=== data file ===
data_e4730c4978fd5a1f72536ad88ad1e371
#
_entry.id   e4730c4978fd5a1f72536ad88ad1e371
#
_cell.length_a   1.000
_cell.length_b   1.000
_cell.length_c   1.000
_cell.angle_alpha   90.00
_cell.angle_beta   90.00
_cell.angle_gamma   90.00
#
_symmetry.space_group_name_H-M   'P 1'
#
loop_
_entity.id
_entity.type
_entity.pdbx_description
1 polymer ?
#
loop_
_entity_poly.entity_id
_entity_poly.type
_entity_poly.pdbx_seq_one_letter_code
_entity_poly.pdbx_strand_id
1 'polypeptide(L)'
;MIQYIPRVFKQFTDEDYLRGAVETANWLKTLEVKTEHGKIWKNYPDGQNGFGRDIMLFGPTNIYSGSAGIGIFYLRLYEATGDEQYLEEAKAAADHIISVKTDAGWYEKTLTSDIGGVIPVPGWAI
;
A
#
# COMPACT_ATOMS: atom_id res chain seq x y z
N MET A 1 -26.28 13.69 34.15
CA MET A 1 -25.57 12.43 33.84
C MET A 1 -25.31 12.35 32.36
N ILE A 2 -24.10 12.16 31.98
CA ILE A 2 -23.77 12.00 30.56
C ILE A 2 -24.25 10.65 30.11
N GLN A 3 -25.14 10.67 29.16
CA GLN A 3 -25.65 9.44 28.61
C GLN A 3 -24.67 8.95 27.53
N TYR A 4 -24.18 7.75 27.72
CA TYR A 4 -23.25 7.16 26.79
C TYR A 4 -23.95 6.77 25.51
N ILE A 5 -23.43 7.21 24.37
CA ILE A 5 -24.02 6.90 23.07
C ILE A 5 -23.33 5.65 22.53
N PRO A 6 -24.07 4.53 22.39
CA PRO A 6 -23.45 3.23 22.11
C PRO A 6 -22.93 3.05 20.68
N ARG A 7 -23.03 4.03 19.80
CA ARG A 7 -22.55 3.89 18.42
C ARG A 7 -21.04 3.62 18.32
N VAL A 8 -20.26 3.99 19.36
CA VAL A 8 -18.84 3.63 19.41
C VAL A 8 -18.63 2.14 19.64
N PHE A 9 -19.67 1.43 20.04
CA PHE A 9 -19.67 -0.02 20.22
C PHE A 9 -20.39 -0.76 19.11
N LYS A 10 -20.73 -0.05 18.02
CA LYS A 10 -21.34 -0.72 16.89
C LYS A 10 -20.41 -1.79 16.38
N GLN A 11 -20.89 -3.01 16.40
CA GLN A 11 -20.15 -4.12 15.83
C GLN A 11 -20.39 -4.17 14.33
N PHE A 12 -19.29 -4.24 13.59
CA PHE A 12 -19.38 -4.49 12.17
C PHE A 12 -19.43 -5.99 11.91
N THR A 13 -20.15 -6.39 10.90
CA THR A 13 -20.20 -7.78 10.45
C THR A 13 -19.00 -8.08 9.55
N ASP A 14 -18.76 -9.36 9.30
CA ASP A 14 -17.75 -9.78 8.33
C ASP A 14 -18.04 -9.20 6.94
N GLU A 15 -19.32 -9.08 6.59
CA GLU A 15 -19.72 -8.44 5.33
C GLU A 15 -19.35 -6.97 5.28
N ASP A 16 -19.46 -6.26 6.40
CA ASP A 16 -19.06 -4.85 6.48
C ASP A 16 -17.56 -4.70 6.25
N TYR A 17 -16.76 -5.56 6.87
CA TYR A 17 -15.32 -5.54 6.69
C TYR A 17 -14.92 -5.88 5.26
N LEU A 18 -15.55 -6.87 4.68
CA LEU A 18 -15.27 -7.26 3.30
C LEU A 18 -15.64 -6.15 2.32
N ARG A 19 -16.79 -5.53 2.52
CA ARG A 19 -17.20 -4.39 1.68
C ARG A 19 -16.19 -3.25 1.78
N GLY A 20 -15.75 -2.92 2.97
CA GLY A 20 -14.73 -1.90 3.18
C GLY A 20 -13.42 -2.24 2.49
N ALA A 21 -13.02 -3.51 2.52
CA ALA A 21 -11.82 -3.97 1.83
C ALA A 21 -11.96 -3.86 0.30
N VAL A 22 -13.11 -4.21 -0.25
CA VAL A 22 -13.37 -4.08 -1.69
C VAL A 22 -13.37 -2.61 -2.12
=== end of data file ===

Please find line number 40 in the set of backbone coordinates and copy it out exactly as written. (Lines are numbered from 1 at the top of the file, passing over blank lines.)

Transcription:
N TYR A 4 -24.18 7.75 27.72